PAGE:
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  • What Stories to Share?
    2018 Catalonia Program Update

    A Friday night practice with the Castellers de Vilafranca, one of the most famous human tower teams. <br><i>Photo by Michael Atwood Mason</i>

    A Friday night practice with the Castellers de Vilafranca, one of the most famous human tower teams.
    Photo by Michael Atwood Mason

    Always looking for new ways to keep people engaged in our work, even as it is unfolding, we will provide regular updates on the planning and development of the Catalonia program for the 2018 Folklife Festival.

    At the end of March, I had the honor of delivering the closing remarks at The Culture that Is Coming: The Future of Catalan Culture, a two-day symposium organized by the Catalan Department of Culture at the Joan Miró Foundation in Barcelona. The conference addressed a range of themes, but the closing focused on Catalan participation in the 2018 Festival. After laying out key dynamics in Catalan heritage, I asked the audience what stories of Catalan culture they wanted to share with the American public. (See video of the presentation.)

    While in Barcelona, Ester Plana and Quim Rutllant interviewed me for Mans, a program on popular and traditional culture broadcast on Cataluyna Radio. Our conversation explored the Festival’s history and goals and the reasons why we invited Catalonia to participate in the 2018 Festival, which will focus on cultural heritage enterprise around the world.

    With generous help from Oriol Francolí and Agnès Garreta, I visited an evening practice of a human tower team, the Castellers de Vila de Gràcia. Francolí helped found the team twenty years ago, and Garreta currently serves as vice president. We shared images from the evening on our Instagram feed with the tag #FolklifeFieldTrip.

    Later in the week, I traveled to Vilafranca to visit the Castellers de Vilafranca, eight-time winners of the biannual human towers competition. Even though it was early in the training season, the team was already raising some very complex and impressive towers. Thanks to Miquel Ferret, Joan Badell Rosés, and the rest of the team for opening their doors to us.

    On March 27 a delegation from Catalonia visited our staff in Washington, D.C., to continue conversations about the program. The delegation included Carles Puigdemont, President of the Autonomous Government of Catalonia; Raul Romeva, Councilor for Institutional and External Affairs and Relations; and Andrew Davis, Delegate of the Autonomous Government in the United States. After an animated discussion about the Festival and the role of living culture in Catalonia, the delegation toured the National Mall to see where the Festival will take place.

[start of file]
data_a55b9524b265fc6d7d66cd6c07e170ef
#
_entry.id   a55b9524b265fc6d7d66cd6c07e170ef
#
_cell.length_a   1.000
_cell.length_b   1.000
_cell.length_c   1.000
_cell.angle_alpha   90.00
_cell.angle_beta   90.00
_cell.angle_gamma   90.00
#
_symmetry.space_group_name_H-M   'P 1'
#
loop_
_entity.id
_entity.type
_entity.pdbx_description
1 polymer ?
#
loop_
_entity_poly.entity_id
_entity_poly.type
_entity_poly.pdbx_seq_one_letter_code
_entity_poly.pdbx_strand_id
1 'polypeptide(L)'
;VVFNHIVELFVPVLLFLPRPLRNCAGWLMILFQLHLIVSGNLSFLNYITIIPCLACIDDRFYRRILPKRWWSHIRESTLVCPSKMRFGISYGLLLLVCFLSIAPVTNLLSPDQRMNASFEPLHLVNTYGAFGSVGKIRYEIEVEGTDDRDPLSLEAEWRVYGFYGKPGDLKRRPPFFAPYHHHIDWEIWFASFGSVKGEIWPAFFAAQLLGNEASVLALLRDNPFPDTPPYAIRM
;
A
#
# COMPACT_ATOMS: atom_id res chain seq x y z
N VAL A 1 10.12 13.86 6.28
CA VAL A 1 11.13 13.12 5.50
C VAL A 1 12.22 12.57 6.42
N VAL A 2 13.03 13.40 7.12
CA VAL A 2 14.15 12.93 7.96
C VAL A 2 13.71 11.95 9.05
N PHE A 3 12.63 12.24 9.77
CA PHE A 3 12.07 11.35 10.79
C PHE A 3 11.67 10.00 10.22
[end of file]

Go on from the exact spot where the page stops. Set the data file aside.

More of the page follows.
Raul Romeva, Carles Puigdemont, and Michael Atwood Mason on the National Mall
    Photo courtesy of Exterior Catalunya

    The following week the Festival team met with Maria Molina, the cultural attaché from the Spanish Embassy in Washington, D.C., to discuss whether or not the program would reflect recent political tensions in the region. As we explained, the Festival has a long history of presenting cultural life in a way that is not politicized, and we are committed to keeping this program focused on the increase and diffusion of knowledge about living cultures.

    We are currently exploring a media partnership with La Xarxa Comunicació Local. A network of local TV stations with a long history of presenting popular and local culture, La Xarxa might produce short documentaries of featured cultural expressions and to share the events of the Festival with people back in Catalonia in 2018. La Xarxa also produces live events, like human tower competitions or other popular traditions, and may seek to share these with an American audience in collaboration with U.S. broadcasters or through a sponsorship.

    In May, I will return to Catalonia along with Festival director Sabrina Lynn Motley and program coordinator Pablo Molinero-Martínez. Our next steps will focus on convening a planning session with Lluís Puig i Gordi and other members of the professional team at the General Directorate for Popular and Traditional Culture of the Department of Culture. We will also bring together a group of curators, presenters, scholars, and cultural producers to brainstorm the main messages of the program. David Ibánez, artistic director of the Fira Mediterrània de Manresa, and I will serve as co-curators. Together we will seek to answer the question, “What stories about Catalan culture should we share with the American public?”

    We will also participate in a public recognition of Catalan singer and folk hero Raimon at one of his last concerts at the Palau de la Música Catalana. Raimon recorded an album in Catalan on Folkways Recordings in the early 1970s at a time when tensions were high with the Franco dictatorship, and we are pleased to honor him for his willingness to serve his country, his language, and his art form.

    We look forward to hearing your ideas about the Catalonia program at the 2018 Festival. You can reach us at folklife@si.edu.

    Michael Atwood Mason is the director of the Smithsonian Center for Folklife and Cultural Heritage and the co-curator for the Catalonia program.


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